Kookaburra with meat

Kookaburra with meat
photo by Lander 777

Saturday, September 14, 2013

The noise in my head

It has always been there. More noticeable in the dark, without other distractions. It almost disappears until you wonder if it's still there, and it is. 

It's high pitched. Slightly to the left of centre earlier, slightly to the right now.  Slightly to the left again. (Less consistent than me politically).

It's higher than lorikeets. Or cicadas. But a bit like cicadas in its waves of intensity and its plural quality. So it sometimes seems to be one noise made of many, like wind or audience applause. 

Old black and white TV sets with valves used to emit a high pitched hum. It's like that. I think when I noticed it as a kid I sometimes thought they were the same thing- that the TV had been switched on.

It seems to be one note. But when I try to sing the note it is very hard to pick. I sometimes think it's one note then it's another. And if I concentrate I can make it sound like any pitch at all. Is this a set of different harmonics comprising the sound? When I played the trombone, the more I listened the more different harmonics I could hear in one note and it became difficult to work out which one I was trying to get 'in tune'.   The fact I can't specify the pitch of my internal note is disappointing - it would be useful to be able to have a tuning fork in my head. Most commonly I can matched it to about 2 notes about a tone apart but I've never checked whether these are the same notes. 

Is  this tinnitus? It meets the definition of a noise perceived in the absence of auditory stimulation. It is said to be a symptom of hearing loss, but I've always had it. So it didn't arise from a loss.  In one way I'd be surprised if everyone didn't have it.   I've thought that because of its similarity to TV noise -just a side effect of the hearing machine being switched on.  This is consistent with Heller and Bergman's 1953 study that 93 percent of uni students placed in an soundproofed  chamber reported a sound.http://xfin.tv/14Np9DI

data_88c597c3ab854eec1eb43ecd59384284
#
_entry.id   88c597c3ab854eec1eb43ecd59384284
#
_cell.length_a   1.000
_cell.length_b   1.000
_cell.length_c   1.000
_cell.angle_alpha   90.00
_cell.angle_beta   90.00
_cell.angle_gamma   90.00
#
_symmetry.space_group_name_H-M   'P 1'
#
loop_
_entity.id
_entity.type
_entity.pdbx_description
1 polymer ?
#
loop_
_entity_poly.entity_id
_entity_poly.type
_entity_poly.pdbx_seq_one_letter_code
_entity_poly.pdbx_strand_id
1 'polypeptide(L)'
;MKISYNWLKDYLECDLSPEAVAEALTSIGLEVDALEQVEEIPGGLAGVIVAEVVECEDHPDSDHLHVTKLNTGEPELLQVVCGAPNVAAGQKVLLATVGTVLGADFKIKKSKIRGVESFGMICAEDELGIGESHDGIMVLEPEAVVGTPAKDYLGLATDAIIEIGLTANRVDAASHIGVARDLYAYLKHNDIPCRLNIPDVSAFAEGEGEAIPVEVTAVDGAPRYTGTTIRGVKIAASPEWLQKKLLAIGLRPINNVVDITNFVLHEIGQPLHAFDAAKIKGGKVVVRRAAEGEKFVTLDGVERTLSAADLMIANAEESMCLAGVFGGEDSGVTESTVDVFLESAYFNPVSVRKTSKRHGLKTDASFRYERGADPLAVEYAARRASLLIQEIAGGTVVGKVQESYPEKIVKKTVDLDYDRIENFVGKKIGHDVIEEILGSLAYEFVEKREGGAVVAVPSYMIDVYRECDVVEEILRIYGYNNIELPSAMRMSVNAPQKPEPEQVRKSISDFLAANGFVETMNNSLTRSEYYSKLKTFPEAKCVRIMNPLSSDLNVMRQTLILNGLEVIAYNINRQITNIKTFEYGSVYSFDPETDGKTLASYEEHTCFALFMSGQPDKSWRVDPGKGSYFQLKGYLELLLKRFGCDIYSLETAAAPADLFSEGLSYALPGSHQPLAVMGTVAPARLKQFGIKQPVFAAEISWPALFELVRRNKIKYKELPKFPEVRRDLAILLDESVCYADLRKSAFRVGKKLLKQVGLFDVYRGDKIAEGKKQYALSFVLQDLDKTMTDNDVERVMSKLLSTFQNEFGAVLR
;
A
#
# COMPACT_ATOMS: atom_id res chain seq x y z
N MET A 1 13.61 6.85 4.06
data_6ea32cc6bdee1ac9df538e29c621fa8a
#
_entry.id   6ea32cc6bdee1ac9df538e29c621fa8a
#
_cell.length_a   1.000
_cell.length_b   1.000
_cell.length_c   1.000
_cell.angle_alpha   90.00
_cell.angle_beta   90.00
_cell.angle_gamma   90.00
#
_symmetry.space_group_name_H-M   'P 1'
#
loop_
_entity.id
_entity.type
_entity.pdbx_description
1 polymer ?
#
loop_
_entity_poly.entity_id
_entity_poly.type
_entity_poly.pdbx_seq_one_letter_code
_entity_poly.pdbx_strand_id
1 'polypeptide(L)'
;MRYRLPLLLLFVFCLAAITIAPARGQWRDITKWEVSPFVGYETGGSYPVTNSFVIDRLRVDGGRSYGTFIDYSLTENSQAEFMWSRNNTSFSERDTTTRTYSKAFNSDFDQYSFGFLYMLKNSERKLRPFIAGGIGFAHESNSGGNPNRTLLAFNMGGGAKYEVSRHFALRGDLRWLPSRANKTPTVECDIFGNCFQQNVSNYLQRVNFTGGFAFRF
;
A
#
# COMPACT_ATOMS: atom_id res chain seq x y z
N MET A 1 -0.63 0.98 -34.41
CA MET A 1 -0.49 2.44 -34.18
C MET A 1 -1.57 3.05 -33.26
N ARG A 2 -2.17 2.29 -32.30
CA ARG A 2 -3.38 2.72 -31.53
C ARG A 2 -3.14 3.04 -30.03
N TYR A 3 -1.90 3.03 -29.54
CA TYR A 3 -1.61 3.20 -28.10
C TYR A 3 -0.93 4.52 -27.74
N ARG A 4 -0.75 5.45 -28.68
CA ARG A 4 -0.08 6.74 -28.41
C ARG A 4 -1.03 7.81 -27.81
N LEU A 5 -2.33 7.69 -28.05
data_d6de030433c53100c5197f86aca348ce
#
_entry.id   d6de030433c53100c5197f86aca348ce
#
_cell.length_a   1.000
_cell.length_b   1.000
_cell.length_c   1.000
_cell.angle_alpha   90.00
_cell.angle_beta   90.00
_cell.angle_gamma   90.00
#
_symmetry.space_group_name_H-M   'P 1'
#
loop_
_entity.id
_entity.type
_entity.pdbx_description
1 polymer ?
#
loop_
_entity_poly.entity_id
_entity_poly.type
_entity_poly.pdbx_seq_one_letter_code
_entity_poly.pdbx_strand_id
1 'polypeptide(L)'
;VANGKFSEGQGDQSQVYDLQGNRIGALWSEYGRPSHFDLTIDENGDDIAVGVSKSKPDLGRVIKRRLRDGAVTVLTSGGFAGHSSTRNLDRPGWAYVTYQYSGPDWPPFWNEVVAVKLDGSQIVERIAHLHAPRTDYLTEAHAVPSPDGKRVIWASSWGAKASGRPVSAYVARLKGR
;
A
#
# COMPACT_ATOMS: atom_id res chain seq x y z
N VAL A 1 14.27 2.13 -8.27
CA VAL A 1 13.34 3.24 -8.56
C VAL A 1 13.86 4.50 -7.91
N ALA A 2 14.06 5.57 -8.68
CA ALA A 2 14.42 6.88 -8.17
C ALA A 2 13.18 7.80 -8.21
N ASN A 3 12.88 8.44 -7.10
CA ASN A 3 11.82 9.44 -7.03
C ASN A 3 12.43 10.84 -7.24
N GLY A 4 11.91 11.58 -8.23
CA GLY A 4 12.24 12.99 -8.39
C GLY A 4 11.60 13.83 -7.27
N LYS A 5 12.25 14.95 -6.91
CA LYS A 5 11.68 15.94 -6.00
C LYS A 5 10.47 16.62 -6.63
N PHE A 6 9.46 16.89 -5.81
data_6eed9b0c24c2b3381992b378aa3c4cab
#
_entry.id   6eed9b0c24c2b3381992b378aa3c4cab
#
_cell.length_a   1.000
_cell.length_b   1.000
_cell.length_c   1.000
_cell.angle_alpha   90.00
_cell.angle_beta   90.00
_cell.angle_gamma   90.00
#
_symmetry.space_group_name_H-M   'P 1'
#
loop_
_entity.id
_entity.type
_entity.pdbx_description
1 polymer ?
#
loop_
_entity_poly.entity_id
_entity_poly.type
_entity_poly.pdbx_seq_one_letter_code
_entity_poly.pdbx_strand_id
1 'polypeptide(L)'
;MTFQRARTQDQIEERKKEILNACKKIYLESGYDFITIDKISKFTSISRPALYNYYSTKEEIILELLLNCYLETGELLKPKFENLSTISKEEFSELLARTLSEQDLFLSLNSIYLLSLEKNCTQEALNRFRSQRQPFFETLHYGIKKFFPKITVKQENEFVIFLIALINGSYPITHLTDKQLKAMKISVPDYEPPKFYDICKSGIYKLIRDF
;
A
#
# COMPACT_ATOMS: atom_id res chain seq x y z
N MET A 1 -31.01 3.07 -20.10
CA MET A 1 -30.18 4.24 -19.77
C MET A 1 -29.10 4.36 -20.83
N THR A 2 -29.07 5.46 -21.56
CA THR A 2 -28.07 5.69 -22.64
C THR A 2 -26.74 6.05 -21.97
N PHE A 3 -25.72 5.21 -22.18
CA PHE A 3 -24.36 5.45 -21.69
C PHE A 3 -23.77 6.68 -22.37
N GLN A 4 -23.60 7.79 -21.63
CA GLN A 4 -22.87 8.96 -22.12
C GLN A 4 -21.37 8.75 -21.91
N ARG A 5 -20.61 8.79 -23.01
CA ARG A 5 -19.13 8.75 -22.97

It doesn't seem pathological to me. It's just always been there, like breathing. While I write about it, it is constantly in my head, but normally I don't think about it. If I do stop and wonder if it's still there, it is. Like an old friend. I don't find it annoying. 

I don't know if that's any comfort to those who have recently acquired tinnitus (or noticed it). Probably not - I don't suppose I would find comfort when going blind from someone's experience of always being blind. But perhaps it would be useful to learn the little tricks. 

Sometimes I wonder if its the cosmic background radiation. But that can't be right because it's just as loud if you cover your ears. So maybe it's neutrinos. Or dark energy. (Or are they the same thing?)
Or maybe not. 

There's a good blog on learning to live with newly acquired tinnitus here: http://bit.ly/13ZlG2c

And here's a good post on Science Based Medicine combing through some of the tinnitus quakery out there: http://bit.ly/1dcBLnX

Tuesday, June 19, 2012